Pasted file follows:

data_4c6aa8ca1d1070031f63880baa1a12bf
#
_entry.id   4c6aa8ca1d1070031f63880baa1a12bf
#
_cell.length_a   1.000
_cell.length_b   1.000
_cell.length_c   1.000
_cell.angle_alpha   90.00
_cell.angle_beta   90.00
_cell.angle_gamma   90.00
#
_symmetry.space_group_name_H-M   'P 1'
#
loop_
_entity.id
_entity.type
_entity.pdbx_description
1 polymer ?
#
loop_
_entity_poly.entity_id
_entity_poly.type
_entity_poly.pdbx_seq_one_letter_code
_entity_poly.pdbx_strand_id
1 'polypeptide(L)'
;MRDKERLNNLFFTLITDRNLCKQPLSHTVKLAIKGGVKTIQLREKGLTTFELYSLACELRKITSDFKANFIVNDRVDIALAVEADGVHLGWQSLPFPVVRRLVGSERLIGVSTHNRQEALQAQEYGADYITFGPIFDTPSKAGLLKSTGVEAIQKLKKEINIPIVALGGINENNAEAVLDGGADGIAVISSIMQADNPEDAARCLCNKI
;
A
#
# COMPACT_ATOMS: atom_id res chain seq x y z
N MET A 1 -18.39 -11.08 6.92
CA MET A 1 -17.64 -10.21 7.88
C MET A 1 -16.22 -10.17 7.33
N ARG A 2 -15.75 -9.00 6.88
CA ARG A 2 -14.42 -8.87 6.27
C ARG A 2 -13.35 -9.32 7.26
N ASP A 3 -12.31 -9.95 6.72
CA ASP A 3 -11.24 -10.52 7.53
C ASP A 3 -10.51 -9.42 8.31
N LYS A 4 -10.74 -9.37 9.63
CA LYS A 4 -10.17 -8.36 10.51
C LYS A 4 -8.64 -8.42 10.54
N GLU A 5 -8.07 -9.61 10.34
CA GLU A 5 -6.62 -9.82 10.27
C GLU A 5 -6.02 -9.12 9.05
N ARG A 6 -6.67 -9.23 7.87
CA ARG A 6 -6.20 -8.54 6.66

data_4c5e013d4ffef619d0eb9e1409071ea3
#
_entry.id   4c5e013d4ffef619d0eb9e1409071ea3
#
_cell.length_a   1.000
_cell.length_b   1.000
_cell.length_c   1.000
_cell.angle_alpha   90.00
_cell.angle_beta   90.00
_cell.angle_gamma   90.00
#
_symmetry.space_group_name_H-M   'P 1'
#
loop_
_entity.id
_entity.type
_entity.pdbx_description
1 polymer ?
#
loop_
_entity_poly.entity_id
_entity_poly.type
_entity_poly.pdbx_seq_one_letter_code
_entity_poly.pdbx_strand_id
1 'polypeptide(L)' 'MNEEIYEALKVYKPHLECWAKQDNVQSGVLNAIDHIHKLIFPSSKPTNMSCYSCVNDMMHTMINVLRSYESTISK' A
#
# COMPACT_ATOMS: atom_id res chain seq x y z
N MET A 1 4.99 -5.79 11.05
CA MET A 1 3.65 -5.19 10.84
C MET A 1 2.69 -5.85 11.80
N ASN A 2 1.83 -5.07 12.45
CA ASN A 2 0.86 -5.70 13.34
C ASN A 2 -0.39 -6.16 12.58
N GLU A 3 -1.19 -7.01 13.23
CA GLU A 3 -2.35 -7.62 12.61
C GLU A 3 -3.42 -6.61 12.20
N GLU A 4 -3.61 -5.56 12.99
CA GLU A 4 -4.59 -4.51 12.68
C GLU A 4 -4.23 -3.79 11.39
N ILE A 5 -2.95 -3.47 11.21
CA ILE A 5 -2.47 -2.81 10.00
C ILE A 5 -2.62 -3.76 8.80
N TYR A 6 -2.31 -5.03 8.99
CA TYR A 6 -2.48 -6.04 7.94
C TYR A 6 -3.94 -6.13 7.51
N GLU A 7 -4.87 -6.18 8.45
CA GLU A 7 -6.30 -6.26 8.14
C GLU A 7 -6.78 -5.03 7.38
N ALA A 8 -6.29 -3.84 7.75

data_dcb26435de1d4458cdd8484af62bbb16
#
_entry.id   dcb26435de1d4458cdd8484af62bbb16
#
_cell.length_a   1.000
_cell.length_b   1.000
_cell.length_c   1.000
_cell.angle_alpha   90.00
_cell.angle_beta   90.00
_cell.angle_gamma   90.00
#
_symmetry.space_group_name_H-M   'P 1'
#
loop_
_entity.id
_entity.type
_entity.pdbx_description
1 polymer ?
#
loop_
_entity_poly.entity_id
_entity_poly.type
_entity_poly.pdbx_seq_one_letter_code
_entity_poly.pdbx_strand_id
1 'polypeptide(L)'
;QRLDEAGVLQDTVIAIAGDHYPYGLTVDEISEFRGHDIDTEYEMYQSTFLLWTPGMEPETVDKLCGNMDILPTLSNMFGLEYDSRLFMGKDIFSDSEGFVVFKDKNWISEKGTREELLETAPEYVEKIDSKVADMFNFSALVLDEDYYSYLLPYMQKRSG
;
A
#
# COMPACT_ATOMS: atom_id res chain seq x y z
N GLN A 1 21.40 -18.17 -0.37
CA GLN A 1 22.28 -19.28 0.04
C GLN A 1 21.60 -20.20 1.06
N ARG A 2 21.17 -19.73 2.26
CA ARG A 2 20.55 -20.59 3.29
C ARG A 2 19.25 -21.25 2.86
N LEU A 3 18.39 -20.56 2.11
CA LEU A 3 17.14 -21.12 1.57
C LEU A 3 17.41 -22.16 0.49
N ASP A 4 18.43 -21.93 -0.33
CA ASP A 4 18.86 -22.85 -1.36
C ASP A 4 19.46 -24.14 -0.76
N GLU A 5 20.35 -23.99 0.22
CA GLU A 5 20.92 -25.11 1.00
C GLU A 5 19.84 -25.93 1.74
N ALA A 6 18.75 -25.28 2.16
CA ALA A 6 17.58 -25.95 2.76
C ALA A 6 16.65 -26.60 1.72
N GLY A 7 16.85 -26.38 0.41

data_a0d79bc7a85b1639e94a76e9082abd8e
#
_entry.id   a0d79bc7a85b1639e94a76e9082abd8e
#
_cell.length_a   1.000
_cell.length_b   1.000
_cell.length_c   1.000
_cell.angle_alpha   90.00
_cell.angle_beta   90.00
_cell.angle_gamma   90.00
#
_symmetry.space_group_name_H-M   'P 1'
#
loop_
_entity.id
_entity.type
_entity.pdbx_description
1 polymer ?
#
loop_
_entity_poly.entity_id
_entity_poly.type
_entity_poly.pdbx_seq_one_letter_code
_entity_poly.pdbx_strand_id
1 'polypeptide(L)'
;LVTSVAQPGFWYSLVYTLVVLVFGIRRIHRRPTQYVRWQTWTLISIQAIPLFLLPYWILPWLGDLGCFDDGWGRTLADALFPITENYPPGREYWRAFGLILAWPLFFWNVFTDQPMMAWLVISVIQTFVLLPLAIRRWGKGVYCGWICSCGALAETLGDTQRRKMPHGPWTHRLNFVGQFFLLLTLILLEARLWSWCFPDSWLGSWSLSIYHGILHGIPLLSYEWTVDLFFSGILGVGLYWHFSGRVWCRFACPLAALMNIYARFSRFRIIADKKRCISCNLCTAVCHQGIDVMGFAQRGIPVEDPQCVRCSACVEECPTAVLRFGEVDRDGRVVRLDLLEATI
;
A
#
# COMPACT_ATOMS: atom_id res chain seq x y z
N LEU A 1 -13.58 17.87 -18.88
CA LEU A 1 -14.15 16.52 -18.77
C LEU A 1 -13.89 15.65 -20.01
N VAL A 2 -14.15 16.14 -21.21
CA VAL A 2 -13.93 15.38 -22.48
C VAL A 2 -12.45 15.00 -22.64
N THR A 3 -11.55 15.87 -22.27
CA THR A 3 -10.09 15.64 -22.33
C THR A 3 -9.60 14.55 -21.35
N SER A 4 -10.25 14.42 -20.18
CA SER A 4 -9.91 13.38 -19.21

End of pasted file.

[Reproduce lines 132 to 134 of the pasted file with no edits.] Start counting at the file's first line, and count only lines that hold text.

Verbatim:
C ARG A 2 19.25 -21.25 2.86
N LEU A 3 18.39 -20.56 2.11
CA LEU A 3 17.14 -21.12 1.57